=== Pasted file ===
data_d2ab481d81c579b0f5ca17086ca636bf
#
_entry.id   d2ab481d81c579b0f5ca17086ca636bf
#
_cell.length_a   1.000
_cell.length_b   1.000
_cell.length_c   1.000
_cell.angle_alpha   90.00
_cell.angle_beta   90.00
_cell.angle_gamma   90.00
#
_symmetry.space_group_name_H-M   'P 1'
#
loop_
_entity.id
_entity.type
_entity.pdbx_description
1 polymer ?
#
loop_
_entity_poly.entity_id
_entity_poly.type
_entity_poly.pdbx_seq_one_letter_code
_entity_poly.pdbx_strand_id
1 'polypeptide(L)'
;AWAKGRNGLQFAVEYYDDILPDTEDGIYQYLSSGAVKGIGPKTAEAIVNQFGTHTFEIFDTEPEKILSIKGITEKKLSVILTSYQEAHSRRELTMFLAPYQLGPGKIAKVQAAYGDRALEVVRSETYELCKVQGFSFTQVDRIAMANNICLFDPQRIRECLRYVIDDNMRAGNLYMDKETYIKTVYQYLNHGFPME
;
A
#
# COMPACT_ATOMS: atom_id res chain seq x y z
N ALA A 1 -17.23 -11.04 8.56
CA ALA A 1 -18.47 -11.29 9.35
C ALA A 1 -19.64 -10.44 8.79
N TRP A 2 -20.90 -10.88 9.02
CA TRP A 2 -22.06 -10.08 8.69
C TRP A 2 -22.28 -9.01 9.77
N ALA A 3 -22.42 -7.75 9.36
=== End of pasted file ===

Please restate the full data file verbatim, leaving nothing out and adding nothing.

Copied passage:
data_d2ab481d81c579b0f5ca17086ca636bf
#
_entry.id   d2ab481d81c579b0f5ca17086ca636bf
#
_cell.length_a   1.000
_cell.length_b   1.000
_cell.length_c   1.000
_cell.angle_alpha   90.00
_cell.angle_beta   90.00
_cell.angle_gamma   90.00
#
_symmetry.space_group_name_H-M   'P 1'
#
loop_
_entity.id
_entity.type
_entity.pdbx_description
1 polymer ?
#
loop_
_entity_poly.entity_id
_entity_poly.type
_entity_poly.pdbx_seq_one_letter_code
_entity_poly.pdbx_strand_id
1 'polypeptide(L)'
;AWAKGRNGLQFAVEYYDDILPDTEDGIYQYLSSGAVKGIGPKTAEAIVNQFGTHTFEIFDTEPEKILSIKGITEKKLSVILTSYQEAHSRRELTMFLAPYQLGPGKIAKVQAAYGDRALEVVRSETYELCKVQGFSFTQVDRIAMANNICLFDPQRIRECLRYVIDDNMRAGNLYMDKETYIKTVYQYLNHGFPME
;
A
#
# COMPACT_ATOMS: atom_id res chain seq x y z
N ALA A 1 -17.23 -11.04 8.56
CA ALA A 1 -18.47 -11.29 9.35
C ALA A 1 -19.64 -10.44 8.79
N TRP A 2 -20.90 -10.88 9.02
CA TRP A 2 -22.06 -10.08 8.69
C TRP A 2 -22.28 -9.01 9.77
N ALA A 3 -22.42 -7.75 9.36